If the black hole geometry is characterized by just one dimensionful parameter, the UV finite term in Eq. (87View Equation) becomes an irrelevant constant. Let us consider two cases when this happens.

The Schwarzschild black hole.
In this case r− = 0 (q = 0) and r+ = 2m so that the entropy, found by Solodukhin [196Jump To The Next Citation Point], is

A (Σ) 1 r+ SSch = ----2-+ ---ln ---. (88 ) 48π𝜖 45 𝜖
Historically, this was the first time when the subleading logarithmic term in entanglement entropy was computed. The leading term in this entropy is the same as in the Rindler space, when the actual black-hole spacetime is approximated by flat Rindler spacetime. This approximation is sometimes argued to be valid in the limit of infinite mass M. However, we see that, even in this limit, there always exists the logarithmic subleading term in the entropy of the black hole that was absent in the case of the Rindler horizon. The reason for this difference is purely topological. The Euler number of the black-hole spacetime is non-zero while it vanishes for the Rindler spacetime; the Euler number of the black-hole horizon (a sphere) is 2, while it is zero for the Rindler horizon (a plane).

The extreme charged black hole.
The extreme geometry is obtained in the limit r → r − + (q = m). The entropy of the extreme black hole is found to take the form [197Jump To The Next Citation Point]

A (Σ ) 1 r Sext = ----2-− ---ln -+-. (89 ) 48π𝜖 90 𝜖
Notice that we have omitted the irrelevant constants s(0) and s(1) in Eq. (88View Equation) and (89View Equation) respectively.

3.9.2 The dilatonic charged black hole

The metric of a dilatonic black hole, which has mass m, electric charge q and magnetic charge P takes the form [120]:

2 2 −1 2 2 2 2 2 ds = g(r)dτ + g (r)dr + R (r)d(d𝜃 + sin 𝜃dϕ ) (90 )
with the metric functions
(r − r+)(r − r− ) g(r) = -------2--------, R2(r) = r2 − D2 , (91 ) R (r)
where D is the dilaton charge, 2 2 D = P-−2m-q. The outer and the inner horizons are defined by
∘ --2-----2----2----2 r± = m ± m + D − P − q . (92 )
The entanglement entropy is defined for the outer horizon at r = r+. The Ricci scalar of metric (90View Equation)
2(r-−-r+-)(r-−-r− ) R = − 2D (r2 − D2 )3 .
vanishes at the outer horizon, r = r+. Therefore, the entanglement entropy associated with the outer horizon is the same for a minimal scalar field (X = 0) and for a conformally-coupled scalar field (X = − 1R ) 6,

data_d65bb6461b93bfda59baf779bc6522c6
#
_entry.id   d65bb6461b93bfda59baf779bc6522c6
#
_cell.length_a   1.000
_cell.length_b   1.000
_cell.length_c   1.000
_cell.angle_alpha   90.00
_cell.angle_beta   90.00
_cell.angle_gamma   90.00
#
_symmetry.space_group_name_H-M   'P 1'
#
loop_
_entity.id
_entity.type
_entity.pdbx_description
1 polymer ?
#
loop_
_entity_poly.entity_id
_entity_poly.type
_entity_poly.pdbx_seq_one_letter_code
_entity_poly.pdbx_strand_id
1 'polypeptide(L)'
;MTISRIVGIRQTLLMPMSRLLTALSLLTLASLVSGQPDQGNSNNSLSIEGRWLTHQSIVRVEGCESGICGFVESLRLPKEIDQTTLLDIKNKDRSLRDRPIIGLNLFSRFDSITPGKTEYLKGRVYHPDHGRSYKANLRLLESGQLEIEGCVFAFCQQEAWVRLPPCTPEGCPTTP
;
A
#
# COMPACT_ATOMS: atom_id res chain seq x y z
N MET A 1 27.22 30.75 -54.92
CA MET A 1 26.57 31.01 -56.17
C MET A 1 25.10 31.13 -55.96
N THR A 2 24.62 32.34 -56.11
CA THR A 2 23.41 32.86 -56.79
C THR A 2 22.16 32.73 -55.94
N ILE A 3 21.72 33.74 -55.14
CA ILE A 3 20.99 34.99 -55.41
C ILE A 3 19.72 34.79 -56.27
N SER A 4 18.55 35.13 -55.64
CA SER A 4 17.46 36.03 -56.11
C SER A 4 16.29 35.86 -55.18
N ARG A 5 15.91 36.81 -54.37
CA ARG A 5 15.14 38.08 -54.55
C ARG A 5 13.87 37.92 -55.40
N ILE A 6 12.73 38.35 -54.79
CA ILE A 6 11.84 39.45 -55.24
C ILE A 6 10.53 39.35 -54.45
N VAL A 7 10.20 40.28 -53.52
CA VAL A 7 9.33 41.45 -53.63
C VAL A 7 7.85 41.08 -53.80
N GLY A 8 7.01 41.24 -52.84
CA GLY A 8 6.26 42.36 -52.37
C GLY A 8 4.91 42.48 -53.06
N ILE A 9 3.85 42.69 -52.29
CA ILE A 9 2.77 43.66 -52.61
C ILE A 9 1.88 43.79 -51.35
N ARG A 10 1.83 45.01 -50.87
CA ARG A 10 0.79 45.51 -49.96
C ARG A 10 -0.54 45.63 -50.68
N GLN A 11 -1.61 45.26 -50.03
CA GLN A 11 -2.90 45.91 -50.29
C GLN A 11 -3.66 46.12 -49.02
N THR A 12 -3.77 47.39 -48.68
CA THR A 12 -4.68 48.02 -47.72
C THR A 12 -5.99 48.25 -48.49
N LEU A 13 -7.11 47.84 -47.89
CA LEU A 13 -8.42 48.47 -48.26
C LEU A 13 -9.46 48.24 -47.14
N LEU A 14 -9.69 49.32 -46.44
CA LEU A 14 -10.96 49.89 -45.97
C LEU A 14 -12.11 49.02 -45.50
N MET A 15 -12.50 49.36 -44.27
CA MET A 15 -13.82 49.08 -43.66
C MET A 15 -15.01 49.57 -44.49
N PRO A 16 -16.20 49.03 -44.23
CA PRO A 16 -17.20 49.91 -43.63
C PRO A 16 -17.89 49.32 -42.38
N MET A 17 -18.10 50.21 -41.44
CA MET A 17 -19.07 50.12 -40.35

-A-Σ-- -1- 3r+-(r+-−--r− ) r+- r−- D-- Sdilaton = 48π𝜖2 + 90 ( (r2 − D2) − 1)log 𝜖 + s(r ,r ), (93 ) + + +
where AΣ = 4π(r2+ − D2 ) is the area of the outer horizon.

It is instructive to consider the black hole with only electric charge (the magnetic charge P = 0 in this case). This geometry is characterized by two parameters: m and q. In this case one finds

2 2 2 r = 2m − q---, r = q---, r2 − D2 = 4m (m − -q--) + 2m − 2m + 2m
so that expression (93View Equation) takes the form
A Σ 1 q2 r+ q Sdilaton = -----2 + ---(1 + 3(1 − ---2)) ln ---+ s( --). (94 ) 48π 𝜖 180 2m 𝜖 m
In the extremal limit, 2m2 = q2, the area of the outer horizon vanishes, A Σ = 0, and the whole black-hole entropy is determined only by the logarithmically-divergent term5 (using a different brick-wall method a similar conclusion was reached in [114Jump To The Next Citation Point])
1 r+ Sext−dil = 180-log-𝜖-. (95 )
In this respect the extreme dilatonic black hole is similar to a two-dimensional black hole. Notice that Eq. (95View Equation) is positive as it should be since the entanglement entropy is, by definition, a positive quantity.

The calculation of the entanglement entropy of a static black hole is discussed in the following papers [102, 94, 110Jump To The Next Citation Point, 61, 104Jump To The Next Citation Point, 82, 28, 227, 48, 47, 46Jump To The Next Citation Point, 135, 137, 176, 196Jump To The Next Citation Point, 197, 117, 118, 114, 115, 116].